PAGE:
Chris Evert, the professional tennis star, admitted that she struggled with her sense of inadequacy and used victories on the court as a salve. She said:
I had no idea who I was, or what I could be away from tennis. I was depressed and afraid because so much of my life had been defined by my being a tennis champion. I was completely lost. Winning made me feel like I was somebody. It made me feel pretty. It was like being hooked on a drug. I needed the wins, the applause, in order to have an identity.2
If we live to impress the people around us, it would be easy to conclude that God would be our harshest critic. If we need to wear a mask around anyone, we might think we need to hide ourselves from God! That’s what Adam and Eve did when they sinned in the Garden and wore fig leaves to hide their nakedness. The paradox of the Christian faith is that God knows every detail about us, even our deepest thoughts, and He loves us still. We can’t hide from Him — a paradoxical fact that can be deeply comforting yet terribly threatening.
King David knew both sides of the omniscience of God: He knows everything about us. David wrote:
O Lord, You have searched me and You know me. You know when I sit and when I rise; You perceive my thoughts from afar. You discern my going out and my lying down; You are familiar with all my ways. Before a word is on my tongue You know it completely, O Lord. — Psalm 139:1-4 NIV, 1984
Does God know our hidden feelings? Yes.
Does He know our selfish thoughts? Certainly.
Does He know our deepest and most sinister desires? Of course.
God knows it all. Nothing is hidden from His sight.
But He is quick to forgive and abounds in love for us. He doesn’t wink at our sin. He forgives it. He doesn’t make excuses for our selfishness. He sent Jesus to pay the price for it. In an article in Christianity Today, Mark Galli explained, “The very thing that makes us feel trapped — God’s omniscience — is the very thing that reveals the depth of God’s grace. If we can muster the courage to allow God’s omniscience to judge us, we will see that before and after the righteous judgment, there has been the omniscience of grace.”3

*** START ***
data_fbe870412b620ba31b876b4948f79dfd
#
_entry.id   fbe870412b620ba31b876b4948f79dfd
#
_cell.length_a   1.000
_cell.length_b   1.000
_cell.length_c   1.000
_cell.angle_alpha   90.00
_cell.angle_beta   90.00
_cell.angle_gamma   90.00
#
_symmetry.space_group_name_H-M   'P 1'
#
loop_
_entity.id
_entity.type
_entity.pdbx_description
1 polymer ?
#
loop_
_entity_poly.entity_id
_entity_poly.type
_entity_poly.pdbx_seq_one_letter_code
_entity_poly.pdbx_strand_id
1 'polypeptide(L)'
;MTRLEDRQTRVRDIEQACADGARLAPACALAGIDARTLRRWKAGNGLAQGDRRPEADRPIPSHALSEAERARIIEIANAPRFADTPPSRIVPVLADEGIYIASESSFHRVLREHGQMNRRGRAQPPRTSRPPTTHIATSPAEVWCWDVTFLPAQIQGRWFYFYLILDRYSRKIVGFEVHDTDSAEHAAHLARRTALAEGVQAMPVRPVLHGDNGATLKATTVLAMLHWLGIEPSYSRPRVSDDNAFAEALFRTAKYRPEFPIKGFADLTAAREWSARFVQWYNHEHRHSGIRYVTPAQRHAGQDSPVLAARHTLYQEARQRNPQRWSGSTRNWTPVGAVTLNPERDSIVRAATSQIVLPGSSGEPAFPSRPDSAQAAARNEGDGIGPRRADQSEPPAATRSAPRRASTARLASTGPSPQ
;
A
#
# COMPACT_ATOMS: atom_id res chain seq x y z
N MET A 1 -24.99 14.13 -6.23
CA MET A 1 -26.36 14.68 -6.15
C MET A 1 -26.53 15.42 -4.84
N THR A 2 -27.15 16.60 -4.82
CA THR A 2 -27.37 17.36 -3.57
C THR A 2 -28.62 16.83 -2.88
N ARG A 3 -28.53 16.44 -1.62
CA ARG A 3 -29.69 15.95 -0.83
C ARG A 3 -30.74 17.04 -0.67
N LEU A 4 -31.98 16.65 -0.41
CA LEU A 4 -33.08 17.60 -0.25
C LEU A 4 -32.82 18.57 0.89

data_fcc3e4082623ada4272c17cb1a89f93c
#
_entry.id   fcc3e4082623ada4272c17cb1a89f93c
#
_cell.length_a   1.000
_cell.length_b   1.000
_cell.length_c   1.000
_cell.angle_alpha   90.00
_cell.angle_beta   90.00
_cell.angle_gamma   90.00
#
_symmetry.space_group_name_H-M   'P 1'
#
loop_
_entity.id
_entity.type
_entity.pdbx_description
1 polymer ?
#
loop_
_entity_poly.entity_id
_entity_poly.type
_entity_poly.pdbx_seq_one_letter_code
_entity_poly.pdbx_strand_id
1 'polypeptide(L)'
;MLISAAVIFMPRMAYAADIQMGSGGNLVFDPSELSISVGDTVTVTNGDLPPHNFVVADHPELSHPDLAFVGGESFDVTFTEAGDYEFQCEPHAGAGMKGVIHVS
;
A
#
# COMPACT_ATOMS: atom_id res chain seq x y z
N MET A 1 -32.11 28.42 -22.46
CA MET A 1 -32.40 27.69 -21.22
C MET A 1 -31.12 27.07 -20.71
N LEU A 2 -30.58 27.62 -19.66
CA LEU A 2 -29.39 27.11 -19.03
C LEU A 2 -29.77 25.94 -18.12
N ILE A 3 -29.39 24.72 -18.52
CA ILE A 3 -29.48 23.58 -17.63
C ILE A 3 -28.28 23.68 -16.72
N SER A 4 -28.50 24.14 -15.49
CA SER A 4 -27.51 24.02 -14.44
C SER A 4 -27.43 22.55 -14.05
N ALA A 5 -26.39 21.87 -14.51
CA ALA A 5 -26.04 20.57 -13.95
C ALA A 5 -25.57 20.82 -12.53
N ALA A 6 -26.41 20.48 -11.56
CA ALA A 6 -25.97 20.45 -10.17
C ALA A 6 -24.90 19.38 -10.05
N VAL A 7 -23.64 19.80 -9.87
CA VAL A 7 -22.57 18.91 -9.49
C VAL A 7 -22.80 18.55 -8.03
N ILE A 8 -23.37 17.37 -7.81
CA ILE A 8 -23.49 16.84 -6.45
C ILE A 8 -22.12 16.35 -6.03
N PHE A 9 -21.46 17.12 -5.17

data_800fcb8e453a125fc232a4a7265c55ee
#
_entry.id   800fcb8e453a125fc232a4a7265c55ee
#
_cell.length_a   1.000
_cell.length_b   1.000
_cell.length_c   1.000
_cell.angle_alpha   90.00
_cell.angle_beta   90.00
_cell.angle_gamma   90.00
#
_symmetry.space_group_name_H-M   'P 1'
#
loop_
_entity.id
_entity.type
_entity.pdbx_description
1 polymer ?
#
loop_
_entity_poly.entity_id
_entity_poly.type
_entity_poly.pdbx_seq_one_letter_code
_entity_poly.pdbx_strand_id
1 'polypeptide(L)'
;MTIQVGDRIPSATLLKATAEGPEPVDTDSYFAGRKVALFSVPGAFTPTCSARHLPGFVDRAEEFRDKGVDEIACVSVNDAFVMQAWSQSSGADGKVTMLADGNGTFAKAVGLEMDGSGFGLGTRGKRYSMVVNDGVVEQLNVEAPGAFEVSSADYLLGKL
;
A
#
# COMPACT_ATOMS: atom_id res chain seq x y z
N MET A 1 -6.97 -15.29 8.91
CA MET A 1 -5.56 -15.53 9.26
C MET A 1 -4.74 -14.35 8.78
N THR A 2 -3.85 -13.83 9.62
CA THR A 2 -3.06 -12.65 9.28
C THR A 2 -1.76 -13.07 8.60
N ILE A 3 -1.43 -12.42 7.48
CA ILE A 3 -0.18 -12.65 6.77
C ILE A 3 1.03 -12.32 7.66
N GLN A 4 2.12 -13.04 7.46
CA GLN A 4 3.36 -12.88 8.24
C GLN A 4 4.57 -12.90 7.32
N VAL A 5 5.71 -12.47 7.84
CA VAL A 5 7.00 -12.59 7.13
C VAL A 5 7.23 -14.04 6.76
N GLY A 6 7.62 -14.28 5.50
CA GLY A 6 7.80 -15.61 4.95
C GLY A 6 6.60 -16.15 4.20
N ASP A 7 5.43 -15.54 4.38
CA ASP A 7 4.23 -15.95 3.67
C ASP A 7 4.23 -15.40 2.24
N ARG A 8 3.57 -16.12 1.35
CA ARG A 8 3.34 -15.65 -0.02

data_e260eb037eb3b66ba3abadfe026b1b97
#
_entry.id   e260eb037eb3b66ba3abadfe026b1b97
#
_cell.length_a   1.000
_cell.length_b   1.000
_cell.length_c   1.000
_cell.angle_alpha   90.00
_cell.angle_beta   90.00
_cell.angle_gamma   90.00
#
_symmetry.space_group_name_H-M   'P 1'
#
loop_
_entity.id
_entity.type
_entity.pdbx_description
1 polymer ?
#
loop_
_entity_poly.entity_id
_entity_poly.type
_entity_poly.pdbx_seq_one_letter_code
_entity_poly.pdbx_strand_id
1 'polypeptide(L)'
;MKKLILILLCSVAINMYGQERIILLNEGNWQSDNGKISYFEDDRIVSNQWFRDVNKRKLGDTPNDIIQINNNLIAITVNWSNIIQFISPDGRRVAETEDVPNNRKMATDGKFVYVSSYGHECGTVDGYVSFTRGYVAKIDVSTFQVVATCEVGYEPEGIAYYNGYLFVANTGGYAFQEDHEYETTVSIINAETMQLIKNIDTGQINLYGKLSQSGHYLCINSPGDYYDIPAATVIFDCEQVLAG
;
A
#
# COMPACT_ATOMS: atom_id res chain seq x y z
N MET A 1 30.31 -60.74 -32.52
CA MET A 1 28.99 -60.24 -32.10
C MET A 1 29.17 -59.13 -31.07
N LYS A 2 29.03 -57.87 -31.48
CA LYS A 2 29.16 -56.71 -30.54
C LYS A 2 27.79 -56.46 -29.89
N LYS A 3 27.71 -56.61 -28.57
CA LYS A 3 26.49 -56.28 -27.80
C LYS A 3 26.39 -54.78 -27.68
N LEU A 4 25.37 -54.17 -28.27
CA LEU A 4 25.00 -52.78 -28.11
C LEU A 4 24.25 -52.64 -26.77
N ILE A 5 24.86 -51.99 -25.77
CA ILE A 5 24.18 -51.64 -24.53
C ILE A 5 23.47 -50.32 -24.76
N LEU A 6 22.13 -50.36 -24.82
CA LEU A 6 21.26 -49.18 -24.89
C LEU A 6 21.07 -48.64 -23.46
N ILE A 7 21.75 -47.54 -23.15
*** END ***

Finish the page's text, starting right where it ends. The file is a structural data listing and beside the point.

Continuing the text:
Because of grace, we can be fully, totally, and completely honest with God about every sin in our lives. The Cross is the promise that God won’t condemn us. If we had to earn God’s approval, we’d be in deep trouble because we can’t meet His standard of holiness. But Jesus did, and Jesus does. When we receive the forgiveness offered in the sacrifice of Christ’s death on the Cross, God puts all our sin on Jesus and puts all of His righteousness on us. It’s the greatest exchange of grace in the history of the universe!
- “All About Madonna,” Vanity Fair, April 1991, https:// allaboutmadonna.com/madonna-library/madonna-interview -vanity-fair-april-1991.
- Good Housekeeping, October 1990, 87–88.
- Mark Galli, “A Terrifying Grace,” Christianity Today, May 24, 2013, 193 http://www.christianitytoday.com/ct/2013/june/terrifying-grace -god-omniscience.html.
Excerpted with permission from Take the Lid Off by Smokie Norful, copyright W. Ray Norful Jr.
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Trailer: Take the Lid Off
God knows every detail about us, even our deepest thoughts, and He loves us still. That’s grace. We can’t earn it, don’t deserve it, and can’t escape it once we take Him as our Savior! Come share your thoughts on setting aside the mirror of the world and looking into the mirror of God’s grace instead. We would love to hear from you! ~ Devotionals Daily